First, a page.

The list of cheats quickly grew to encompass not only authors but also friends and relations who knowingly participated. Our infamous list of badly behaving unethical authors grew to include

A M Hargrove
A Meredith Walters
Aaron Pogue
Alle Wells
Amanda Hocking
Ann Swann
Ashley Fontainne
B V Larson
Bella Forrest
Betty Dravis
Blake Crouch
Brandon Sanderson
C C Cole
Carmen DeSousa
Carolyn Arnold
Cassia Leo
Cege Smith
Cheryl Kaye Tardif
Collette Scott
D A Graystone
D Ryan Leask
Daniel Arenson
David A Wells
Debora Geary
Dixie Goode
E L Lindley
Edie Claire
Elizabeth Reyes
Emma Chase
Erica Stevens
Erin Hunter
Frederick Lee Brooke
Gail McHugh
H M Ward
Hugh Howey
Ilona Andrews
J A Hunsinger
J A Konrath
J S Scott
James Dean
Jasinda Wilder
Jay Allan
Jennifer Chase
Jessica Sorensen
Jillian Dodd
Joanna Lee Doster
K Bromberg
K J Bennett
Karen DeLabar
Karen Vaughan
Kenneth Hoss
Kerry Reis
Kirkus MacGowan
L J Kentowski
Linda Hawley
Linda S Prather
Lorena Angell
M R Mathias
M Todd Gallowglas
Mallory Monroe
Marni Mann
Mary Campisi
Matthew Mather
Melinda Leigh
Melissa Foster
Michael G Manning
Pamela Fagan Hutchins
R J Palacio
Rachel Dover
Rebecca Forster
Richard Hale
Rick Bylina
Rick Soper
Robert Pruneda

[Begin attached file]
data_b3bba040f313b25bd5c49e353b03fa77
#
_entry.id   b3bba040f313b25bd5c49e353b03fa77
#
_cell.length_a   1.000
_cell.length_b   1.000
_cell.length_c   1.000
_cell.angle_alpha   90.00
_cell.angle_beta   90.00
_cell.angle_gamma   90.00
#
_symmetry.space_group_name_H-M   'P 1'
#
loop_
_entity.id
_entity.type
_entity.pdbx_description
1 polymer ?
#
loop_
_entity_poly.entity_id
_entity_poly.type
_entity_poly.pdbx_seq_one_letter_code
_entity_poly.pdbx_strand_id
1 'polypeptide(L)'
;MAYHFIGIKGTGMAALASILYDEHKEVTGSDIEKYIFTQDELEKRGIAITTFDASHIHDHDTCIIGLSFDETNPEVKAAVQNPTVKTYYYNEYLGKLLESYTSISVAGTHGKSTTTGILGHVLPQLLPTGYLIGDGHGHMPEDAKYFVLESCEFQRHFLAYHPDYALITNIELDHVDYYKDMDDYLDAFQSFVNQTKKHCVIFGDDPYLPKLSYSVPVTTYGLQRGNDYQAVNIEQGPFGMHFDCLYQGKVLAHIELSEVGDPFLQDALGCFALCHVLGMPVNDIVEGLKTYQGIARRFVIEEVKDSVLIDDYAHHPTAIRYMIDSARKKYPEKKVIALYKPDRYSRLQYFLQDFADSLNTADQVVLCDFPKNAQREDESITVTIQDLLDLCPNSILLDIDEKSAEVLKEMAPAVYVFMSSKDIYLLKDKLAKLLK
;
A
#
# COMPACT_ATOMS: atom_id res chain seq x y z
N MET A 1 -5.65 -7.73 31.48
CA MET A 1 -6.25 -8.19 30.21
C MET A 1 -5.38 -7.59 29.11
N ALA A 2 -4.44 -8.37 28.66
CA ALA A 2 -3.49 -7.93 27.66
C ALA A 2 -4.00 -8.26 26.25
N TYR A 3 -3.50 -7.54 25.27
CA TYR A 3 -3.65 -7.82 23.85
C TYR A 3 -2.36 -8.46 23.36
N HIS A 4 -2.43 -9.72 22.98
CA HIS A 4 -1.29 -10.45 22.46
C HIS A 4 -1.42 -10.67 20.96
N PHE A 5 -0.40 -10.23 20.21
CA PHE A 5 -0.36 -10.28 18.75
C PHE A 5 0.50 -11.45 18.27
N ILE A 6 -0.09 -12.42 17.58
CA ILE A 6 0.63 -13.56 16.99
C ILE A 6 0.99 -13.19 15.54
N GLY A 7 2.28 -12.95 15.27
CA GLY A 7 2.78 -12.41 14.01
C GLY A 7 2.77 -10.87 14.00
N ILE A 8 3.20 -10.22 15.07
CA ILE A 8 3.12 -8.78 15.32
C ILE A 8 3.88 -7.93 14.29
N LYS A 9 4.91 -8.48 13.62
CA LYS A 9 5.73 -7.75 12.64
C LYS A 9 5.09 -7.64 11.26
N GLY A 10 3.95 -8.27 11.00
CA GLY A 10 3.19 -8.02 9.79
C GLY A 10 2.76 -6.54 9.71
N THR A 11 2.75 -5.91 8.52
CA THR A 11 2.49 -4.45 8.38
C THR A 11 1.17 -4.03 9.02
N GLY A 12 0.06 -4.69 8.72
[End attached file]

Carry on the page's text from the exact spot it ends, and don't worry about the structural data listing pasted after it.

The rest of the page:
Rosie Cochran
Ryk Brown
Sandy Wolters
Stacy Eaton
Stephanie Lisa Tara
T R Harris
Tarryn Fisher
Todd Bush
Zach Fortier

As we kept digging we kept uncovering more and more cheating authors including hustlers like C J Ellisson, Martin Crosbie, A J Cosmo, Samantha Chase, Elle Casey, Jennifer Blake, K D Emerson, Rachel Yu, Michael Yu, Eve Carter, Helen Hanson, Lily Lexington, Michael Baisden, Sharlene Alexander, Monique Martin, Gerald Hawksley, David Dalglish, CC MacKenzie, Rosalind James and Alexia Purdy. Some of which are small-time cheats, while others are huge fraudsters earning tens of thousands a month through deceptive practices, unethical behavior and outright fakery.

Not to mention even bigger cheats: B V Larson, Hugh Howey, H M Ward, John Locke, Melissa Foster, Amanda Hocking, et al.